Ten willow cultivars grown in experimental plots were evaluated for performance, attractiveness to foragers, and the content and composition of soluble carbohydrates. The survival of willow cuttings in a thicket and in browse plots differed subject to cultivar, soil quality, and soil moisture content. The number of stump sprouts varied considerably, from 1.1 shoots in the weakest soils in Słonin, Poland, to 3.43 in the plot in Czempin, Poland. Browse plots were established in 2017. They were cut, and fencing was removed in early spring of 2019. Young shoots (10 cm shoot tip with buds, preferably eaten by animals) were sampled for analyses of soluble carbohydrates as potential attractors for foraging cervids. All willow cultivars contained the same soluble carbohydrates: glucose, fructose, galactose, sucrose, myo-inositol, galactinol, and raffinose. Total carbohydrate content ranged from 21.31 (S. amygdalina 1045) to 69.37 mg/g−1 DM (dry matter) (S. purpurea). Glucose was the predominant soluble sugar in the shoots of all willow cultivars, excluding S. viminalis. The fructose content of the shoots was approximately twice lower than their glucose content in all willow cultivars. Smaller differences were observed in the content of myo-inositol, which ranged from 4.61 (S. amygdalina 1045) to 8.26 mg/g−1 DM (S. fragilis cv. Kamon/Resko). The phloem of all willow species contained small quantities of galactinol and trace amounts of raffinose. Weak negative correlations were noted between total carbohydrate content, the content of glucose, fructose, and galactose vs. the attractiveness of willow shoots to foraging cervids. The remaining carbohydrates that occurred in smaller quantities in willow shoots were not correlated with their attractiveness to cervids. Full article
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Open AccessArticle
Impact of Cellulase and Lactic Acid Bacteria Inoculant to Modify Ensiling Characteristics and In Vitro Digestibility of Sweet Corn Stover and Cassava Pulp Silage
Agriculture 2021, 11(1), 66; https://0-doi-org.brum.beds.ac.uk/10.3390/agriculture11010066 - 15 Jan 2021
Viewed by 463
Abstract
Improving the productive performance of agricultural residue silage has practical relevance to sustaining livestock production. Sweet corn stover (SCS) and cassava pulp (CSVP) are widespread in the tropics as low-cost feed resources. To efficiently prepare SCS and CSVP silage, the impact of adding [...] Read more.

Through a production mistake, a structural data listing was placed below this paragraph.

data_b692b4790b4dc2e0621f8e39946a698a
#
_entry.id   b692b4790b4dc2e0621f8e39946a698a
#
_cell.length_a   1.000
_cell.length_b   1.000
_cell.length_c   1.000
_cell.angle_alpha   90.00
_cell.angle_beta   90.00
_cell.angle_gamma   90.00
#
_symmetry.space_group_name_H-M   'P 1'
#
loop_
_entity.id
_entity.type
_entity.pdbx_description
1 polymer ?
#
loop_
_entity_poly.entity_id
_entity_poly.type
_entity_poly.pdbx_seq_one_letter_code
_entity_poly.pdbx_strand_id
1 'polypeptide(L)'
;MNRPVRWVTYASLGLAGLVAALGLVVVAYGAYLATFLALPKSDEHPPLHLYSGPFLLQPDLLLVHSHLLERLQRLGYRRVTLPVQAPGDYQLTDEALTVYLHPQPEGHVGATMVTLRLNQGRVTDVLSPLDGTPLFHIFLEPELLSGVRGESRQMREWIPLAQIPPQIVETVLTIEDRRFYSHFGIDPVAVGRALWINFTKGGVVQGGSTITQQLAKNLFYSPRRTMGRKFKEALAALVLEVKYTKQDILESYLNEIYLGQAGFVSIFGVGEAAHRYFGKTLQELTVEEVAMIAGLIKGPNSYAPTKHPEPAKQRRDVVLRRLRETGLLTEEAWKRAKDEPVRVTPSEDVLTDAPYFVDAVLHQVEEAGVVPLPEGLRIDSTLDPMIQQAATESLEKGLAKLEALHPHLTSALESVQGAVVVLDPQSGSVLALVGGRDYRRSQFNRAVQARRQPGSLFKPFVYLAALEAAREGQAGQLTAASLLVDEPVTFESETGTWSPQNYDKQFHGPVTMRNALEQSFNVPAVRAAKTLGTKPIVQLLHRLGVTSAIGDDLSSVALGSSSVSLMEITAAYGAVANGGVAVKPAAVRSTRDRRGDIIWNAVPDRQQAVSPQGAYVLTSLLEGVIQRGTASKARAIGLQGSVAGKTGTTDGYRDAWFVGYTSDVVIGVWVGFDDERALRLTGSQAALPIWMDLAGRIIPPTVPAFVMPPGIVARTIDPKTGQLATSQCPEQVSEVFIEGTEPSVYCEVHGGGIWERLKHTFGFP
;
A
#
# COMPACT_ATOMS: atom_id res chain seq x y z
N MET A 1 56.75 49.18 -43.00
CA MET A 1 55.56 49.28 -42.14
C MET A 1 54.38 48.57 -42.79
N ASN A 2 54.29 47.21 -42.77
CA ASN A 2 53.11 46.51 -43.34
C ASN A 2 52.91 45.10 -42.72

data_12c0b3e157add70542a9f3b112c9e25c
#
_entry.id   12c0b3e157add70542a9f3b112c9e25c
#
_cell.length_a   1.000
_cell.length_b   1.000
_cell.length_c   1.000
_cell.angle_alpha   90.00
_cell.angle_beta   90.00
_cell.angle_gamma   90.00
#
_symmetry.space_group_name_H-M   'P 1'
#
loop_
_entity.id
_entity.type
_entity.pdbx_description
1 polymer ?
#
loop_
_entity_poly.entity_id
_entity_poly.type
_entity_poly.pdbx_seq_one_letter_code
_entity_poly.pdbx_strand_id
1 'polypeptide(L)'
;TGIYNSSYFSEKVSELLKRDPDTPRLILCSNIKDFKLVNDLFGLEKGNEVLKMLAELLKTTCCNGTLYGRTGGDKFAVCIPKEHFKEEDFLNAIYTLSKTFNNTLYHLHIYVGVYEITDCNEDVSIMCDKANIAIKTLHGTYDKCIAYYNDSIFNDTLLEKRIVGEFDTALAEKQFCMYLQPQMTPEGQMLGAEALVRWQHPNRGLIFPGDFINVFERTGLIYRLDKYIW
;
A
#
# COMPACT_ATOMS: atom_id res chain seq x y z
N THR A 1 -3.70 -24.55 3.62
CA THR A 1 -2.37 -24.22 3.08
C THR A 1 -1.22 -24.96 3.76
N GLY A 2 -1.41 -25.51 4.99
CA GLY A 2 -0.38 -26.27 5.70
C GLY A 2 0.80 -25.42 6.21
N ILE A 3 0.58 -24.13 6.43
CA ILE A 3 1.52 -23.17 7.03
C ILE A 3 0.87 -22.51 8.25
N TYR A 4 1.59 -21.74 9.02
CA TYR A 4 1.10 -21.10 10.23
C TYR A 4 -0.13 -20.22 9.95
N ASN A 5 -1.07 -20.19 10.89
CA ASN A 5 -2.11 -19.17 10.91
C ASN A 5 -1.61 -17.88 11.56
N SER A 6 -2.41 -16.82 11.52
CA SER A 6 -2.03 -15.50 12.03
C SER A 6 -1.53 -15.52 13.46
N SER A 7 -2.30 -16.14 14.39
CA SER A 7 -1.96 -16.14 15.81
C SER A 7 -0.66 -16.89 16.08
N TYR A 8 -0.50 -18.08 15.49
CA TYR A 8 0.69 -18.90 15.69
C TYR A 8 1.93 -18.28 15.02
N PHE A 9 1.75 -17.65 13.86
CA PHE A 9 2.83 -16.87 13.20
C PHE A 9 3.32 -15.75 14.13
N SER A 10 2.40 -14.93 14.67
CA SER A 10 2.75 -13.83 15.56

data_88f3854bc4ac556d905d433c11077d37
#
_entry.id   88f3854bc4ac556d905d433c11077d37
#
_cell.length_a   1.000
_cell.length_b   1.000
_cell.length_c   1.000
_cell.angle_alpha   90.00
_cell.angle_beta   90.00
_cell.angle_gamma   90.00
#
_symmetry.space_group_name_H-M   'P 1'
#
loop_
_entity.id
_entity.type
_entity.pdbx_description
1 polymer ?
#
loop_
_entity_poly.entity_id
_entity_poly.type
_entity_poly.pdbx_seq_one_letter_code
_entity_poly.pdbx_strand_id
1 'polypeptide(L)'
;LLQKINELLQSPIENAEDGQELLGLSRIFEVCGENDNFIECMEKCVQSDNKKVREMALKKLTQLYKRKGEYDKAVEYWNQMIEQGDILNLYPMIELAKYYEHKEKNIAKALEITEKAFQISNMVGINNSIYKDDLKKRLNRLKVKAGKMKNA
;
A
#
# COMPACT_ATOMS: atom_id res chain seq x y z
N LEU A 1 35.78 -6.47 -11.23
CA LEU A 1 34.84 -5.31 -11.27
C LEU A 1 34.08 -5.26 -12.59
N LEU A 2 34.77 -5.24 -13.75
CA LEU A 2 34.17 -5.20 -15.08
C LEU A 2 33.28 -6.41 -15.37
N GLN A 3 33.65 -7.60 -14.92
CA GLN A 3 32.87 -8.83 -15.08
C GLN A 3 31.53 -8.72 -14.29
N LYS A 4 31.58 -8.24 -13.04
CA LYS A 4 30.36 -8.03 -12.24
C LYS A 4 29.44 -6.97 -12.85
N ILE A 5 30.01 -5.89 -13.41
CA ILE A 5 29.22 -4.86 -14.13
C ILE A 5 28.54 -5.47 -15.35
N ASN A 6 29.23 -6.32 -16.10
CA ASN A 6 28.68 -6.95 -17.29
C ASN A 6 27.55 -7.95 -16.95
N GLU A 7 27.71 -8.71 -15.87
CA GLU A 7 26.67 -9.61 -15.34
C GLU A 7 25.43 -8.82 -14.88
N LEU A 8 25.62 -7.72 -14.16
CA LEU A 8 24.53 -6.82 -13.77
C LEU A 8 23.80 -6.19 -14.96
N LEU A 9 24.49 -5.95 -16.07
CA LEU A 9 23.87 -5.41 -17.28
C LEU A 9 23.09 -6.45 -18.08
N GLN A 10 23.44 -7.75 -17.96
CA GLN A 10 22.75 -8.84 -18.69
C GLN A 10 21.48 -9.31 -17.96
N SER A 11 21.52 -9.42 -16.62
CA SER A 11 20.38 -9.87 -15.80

Improving the productive performance of agricultural residue silage has practical relevance to sustaining livestock production. Sweet corn stover (SCS) and cassava pulp (CSVP) are widespread in the tropics as low-cost feed resources. To efficiently prepare SCS and CSVP silage, the impact of adding Acremonium cellulase (AC), Lactobacillus casei strain TH14 inoculant (TH14), and their combination (AC+TH14) on ensiling characteristics, microbial population, chemical compositions, and in vitro digestibility were tested in comparison to control (no additive). After 60 d of ensiling, the pH value and ammonia nitrogen content of silage were lower (p < 0.05) when AC was used as the additive. Compared with other treatments, TH14 provided abundant lactic acid fermentation in silage. All tested additives increased the crude protein (CP) content and decreased the neutral detergent fiber (NDF) content of SCS silage. In CSVP silage, only AC and AC+TH14 altered the CP and NDF content. In addition, AC and AC+TH14 provided greater in vitro dry matter digestibility and a lower in vitro fiber digestibility. Overall, optimized either AC or TH14 can be recommended as an attractive additive to improve the ensiling characteristics of SCS and CSVP silage. AC significantly modifies the in vitro digestibility of silage. Full article
(This article belongs to the Section Farm Animal Production)
Open AccessReview
Recommended vs. Practice: Smallholder Fertilizer Decisions in Central Myanmar
Agriculture 2021, 11(1), 65; https://0-doi-org.brum.beds.ac.uk/10.3390/agriculture11010065 - 14 Jan 2021
Viewed by 401
Abstract
Agriculture in Myanmar has substantial development potential given the abundance of land, water, and labor resources in the country. Despite this, agricultural productivity in Myanmar is low and farm incomes are amongst the lowest in Asia. The underperformance of crops and low yield [...] Read more.